Prior Fiscal: $9.82 Billion
Percentage Change: +9.3%
No. of Employees: 36,000
Global Headquarters: Marlborough, Mass.
Michael F. Mahoney, Chairman and CEO
Kevin Ballinger, EVP and President, Interventional Cardiology
Daniel J. Brennan, EVP and CFO
Art Butcher, EVP and President, Asia Pacific
Joseph M. Fitzgerald, EVP and President, Rhythm Management
Edward Mackey, EVP, Global Operations
Dr. Ian Meredith, AM, EVP and Global Chief Medical Officer
Jeff Mirviss, EVP and President, Peripheral Interventions
Maulik Nanavaty, SVP and President, Neuromodulation
David A. Pierce, EVP and President,
MedSurg and President, Endoscopy
Meghan Scanlon, SVP and President, Urology and Pelvic Health
Brad Sorenson, SVP, Manufacturing and Supply Chain
Eric Thépaut, EVP and President, Europe, Middle East and Africa
After a year of aggressive M&A activity in 2018, which included a rumor alleging the company had made a bid for Stryker to create what would have resulted in one of the largest medical device firms in the world (on the MPO Top Company list, it would have come in at third by some estimates), Boston Scientific relaxed a bit by comparison in 2019. Perhaps the firm was adjusting as it onboarded one of the largest acquisitions within medtech during the prior year—its $4.2 billion purchase of BTG. The deal officially closed in August 2019.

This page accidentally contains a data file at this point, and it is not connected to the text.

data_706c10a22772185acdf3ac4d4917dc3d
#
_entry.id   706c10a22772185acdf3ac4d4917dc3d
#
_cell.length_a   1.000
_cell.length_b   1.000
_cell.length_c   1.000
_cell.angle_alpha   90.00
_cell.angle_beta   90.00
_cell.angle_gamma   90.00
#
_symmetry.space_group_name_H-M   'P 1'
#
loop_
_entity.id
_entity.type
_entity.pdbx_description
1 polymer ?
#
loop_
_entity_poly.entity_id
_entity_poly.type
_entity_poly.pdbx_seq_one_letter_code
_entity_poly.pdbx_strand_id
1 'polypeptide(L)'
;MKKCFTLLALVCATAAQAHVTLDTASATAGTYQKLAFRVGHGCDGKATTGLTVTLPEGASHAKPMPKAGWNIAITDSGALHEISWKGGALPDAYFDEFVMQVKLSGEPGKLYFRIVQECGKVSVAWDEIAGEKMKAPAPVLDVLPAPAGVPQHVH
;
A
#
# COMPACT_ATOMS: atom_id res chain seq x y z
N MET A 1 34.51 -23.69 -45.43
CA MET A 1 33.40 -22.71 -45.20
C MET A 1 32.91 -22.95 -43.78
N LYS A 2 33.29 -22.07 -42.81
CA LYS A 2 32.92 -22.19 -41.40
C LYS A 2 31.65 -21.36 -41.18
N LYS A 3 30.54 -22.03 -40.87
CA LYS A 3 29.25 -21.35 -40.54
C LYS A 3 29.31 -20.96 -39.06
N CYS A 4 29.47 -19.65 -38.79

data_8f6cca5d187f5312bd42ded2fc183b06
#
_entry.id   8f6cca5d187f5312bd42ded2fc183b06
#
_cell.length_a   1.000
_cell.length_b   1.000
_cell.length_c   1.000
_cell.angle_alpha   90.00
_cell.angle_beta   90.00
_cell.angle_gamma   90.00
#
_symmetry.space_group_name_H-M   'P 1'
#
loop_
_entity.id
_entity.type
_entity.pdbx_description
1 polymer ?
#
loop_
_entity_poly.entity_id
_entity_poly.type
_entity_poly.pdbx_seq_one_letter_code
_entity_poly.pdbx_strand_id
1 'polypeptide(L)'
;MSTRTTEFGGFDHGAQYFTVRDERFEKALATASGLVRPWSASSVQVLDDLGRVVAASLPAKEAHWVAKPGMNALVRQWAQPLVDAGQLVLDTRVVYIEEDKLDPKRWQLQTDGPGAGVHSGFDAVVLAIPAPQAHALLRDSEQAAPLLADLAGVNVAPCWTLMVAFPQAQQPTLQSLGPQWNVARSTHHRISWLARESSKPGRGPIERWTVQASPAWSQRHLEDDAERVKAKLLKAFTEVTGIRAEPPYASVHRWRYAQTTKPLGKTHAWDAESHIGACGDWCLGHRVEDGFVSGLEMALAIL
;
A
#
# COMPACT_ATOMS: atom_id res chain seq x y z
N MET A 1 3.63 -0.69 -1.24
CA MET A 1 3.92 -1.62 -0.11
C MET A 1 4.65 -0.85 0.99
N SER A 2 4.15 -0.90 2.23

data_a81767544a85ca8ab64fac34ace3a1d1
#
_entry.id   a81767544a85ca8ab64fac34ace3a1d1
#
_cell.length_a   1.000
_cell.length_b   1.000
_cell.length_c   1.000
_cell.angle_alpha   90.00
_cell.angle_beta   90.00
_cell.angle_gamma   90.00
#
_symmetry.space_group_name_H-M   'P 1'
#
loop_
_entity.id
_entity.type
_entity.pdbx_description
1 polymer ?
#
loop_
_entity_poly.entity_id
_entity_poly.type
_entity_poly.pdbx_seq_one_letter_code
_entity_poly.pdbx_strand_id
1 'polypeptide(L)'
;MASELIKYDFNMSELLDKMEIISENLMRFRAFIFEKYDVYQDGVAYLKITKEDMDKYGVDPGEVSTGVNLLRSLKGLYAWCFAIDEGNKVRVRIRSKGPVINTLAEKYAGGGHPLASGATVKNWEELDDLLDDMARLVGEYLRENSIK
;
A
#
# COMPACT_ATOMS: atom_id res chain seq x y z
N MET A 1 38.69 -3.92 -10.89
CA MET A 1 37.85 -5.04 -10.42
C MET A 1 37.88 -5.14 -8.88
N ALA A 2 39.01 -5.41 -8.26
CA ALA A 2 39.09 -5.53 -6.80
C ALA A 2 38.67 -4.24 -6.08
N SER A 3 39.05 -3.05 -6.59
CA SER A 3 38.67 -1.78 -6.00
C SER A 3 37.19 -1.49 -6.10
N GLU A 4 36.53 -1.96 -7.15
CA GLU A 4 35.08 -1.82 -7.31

BTG developed and commercialized products used in minimally invasive procedures targeting cancer and vascular diseases, as well as specialty pharmaceuticals. The company encompassed three key businesses, the largest of which—Interventional Medicine—was focused on interventional oncology therapeutic technologies for patients with liver and kidney cancers, as well as a vascular portfolio for the treatment of deep vein thrombosis, pulmonary embolism, deep venous obstruction, and superficial venous disease.